The year 2020 was notable for a number of reasons, but here is another: it was the hottest year since records began, according to NASA.
Capping a long-term warming trend, the average global temperature was slightly more than 1 degrees Celsius warmer than the baseline mean between 1951 and 1980, which means that last year was marginally warmer than the previous record holder: 2016.
According to a separate analysis by the National Oceanic and Atmospheric Administration (NOAA), which used the same data but a different methodology and baseline period (between 1901 and 2000), 2020 was the second warmest year on their record, slightly behind 2016. Scientists at NOAA also did not infer temperatures in polar regions, which is why the results are slightly different.
However, in 2016 a prominent El Nino effect influenced global temperatures in an upward trajectory and a similar effect was lacking last year. “The lack of a similar assist from El Nino this year is evidence that the background climate continues to warm due to greenhouse gases,” observes Gavin Schmidt, director of GISS.
The conclusion is that manmade activities were the primary cause of the warming trend registered throughout last year.
“Tracking global temperature trends provides a critical indicator of the impact of human activities – specifically, greenhouse gas emissions – on our planet. Earth’s average temperature has risen more than 2 degrees Fahrenheit (1.2 degrees Celsius) since the late 19th century,” explain scientists at NASA’s Goddard Institute for Space Studies (GISS).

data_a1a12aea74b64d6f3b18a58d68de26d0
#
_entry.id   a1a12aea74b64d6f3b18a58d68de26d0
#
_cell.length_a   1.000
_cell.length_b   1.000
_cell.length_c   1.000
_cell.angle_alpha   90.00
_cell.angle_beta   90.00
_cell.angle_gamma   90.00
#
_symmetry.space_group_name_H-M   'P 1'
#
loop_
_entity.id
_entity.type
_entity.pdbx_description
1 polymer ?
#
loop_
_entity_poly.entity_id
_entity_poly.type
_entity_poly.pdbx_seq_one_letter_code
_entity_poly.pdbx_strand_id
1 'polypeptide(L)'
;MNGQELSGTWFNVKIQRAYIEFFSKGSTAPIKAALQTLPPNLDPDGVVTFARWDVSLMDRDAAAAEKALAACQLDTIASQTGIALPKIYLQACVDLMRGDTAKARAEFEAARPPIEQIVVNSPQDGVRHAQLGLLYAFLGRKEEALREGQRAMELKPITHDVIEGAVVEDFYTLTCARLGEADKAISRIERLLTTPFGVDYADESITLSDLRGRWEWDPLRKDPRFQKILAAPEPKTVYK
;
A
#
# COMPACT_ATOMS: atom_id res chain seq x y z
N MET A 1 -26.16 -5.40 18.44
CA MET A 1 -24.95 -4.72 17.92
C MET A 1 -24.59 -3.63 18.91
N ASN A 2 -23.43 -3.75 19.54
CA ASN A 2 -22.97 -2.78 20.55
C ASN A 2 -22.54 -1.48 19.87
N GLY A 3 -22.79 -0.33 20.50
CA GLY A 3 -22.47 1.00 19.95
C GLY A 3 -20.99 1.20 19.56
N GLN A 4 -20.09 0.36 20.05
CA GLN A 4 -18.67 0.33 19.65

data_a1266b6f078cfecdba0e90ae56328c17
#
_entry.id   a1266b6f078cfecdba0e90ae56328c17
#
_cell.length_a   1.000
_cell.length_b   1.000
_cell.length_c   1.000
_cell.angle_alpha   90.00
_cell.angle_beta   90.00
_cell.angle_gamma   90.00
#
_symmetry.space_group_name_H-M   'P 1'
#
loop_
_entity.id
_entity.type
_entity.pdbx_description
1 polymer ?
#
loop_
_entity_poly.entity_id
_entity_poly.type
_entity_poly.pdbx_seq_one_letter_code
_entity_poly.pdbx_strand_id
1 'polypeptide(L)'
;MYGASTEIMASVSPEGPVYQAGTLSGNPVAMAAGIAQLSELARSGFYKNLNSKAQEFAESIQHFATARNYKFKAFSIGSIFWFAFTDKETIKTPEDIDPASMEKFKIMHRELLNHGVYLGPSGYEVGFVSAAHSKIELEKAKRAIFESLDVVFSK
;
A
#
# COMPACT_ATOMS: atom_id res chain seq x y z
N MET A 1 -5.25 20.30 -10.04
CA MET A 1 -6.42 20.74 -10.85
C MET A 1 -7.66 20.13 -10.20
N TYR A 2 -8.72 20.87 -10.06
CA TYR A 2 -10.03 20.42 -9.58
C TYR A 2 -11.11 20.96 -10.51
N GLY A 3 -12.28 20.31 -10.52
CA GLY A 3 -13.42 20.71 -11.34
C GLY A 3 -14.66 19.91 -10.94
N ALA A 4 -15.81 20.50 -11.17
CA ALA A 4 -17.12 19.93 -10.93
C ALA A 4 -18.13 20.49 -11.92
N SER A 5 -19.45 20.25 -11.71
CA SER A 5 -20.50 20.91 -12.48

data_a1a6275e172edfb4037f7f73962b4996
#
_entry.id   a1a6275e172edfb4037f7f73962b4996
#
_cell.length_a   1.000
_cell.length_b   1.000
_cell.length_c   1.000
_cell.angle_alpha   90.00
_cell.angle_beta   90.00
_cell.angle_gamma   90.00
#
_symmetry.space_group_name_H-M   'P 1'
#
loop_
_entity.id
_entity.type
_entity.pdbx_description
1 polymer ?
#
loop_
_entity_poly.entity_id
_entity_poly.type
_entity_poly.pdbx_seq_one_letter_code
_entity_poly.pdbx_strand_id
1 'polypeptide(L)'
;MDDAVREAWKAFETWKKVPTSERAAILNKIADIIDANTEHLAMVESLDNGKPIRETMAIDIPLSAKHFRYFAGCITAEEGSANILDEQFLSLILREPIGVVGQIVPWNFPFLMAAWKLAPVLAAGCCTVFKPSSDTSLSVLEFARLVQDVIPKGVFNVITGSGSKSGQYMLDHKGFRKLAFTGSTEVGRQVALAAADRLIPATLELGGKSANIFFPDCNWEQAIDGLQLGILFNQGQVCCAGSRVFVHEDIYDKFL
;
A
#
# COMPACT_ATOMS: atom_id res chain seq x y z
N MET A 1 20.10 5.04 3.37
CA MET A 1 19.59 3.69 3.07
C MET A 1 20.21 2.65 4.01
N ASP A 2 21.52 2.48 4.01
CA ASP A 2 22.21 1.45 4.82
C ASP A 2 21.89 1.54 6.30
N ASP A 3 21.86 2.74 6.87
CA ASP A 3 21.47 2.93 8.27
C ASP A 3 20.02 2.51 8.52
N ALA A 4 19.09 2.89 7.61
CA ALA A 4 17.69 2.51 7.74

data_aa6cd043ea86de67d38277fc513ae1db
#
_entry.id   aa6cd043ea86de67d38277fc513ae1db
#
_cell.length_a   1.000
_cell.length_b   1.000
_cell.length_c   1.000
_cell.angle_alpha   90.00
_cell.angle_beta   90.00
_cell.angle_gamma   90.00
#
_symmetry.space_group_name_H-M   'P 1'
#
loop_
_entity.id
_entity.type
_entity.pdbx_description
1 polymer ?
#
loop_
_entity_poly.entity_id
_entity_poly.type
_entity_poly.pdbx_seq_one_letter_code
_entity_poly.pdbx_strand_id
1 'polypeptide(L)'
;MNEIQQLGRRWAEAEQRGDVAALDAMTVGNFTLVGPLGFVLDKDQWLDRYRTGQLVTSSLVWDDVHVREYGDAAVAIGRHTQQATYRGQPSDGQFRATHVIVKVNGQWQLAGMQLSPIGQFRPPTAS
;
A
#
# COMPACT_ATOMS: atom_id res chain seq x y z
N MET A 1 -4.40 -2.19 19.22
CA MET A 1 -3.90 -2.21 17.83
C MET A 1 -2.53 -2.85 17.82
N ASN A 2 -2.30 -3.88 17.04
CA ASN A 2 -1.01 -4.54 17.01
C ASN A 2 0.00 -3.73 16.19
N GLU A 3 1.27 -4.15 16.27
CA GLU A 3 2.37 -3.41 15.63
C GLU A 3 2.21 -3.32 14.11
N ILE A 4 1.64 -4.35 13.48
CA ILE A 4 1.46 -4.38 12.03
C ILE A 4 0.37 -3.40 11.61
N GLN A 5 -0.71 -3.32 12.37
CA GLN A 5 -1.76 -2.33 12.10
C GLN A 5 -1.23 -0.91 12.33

As global temperatures rise, several weather phenomena such as tropical storms and heat waves are becoming stronger and increasingly erratic. Polar ice sheers continue to melt, rising sea level worldwide, while wildlife-rich ecosystems are also coming under increased heat stress.
“Understanding such long-term climate trends is essential for the safety and quality of human life, allowing humans to adapt to the changing environment in ways such as planting different crops, managing our water resources and preparing for extreme weather events,” NASA says.
That is why it is extremely troubling that “the last seven years have been the warmest seven years on record, typifying the ongoing and dramatic warming trend,” Schmidt says.
“Whether one year is a record or not is not really that important – the important things are long-term trends. With these trends, and as the human impact on the climate increases, we have to expect that records will continue to be broken,” he explains.
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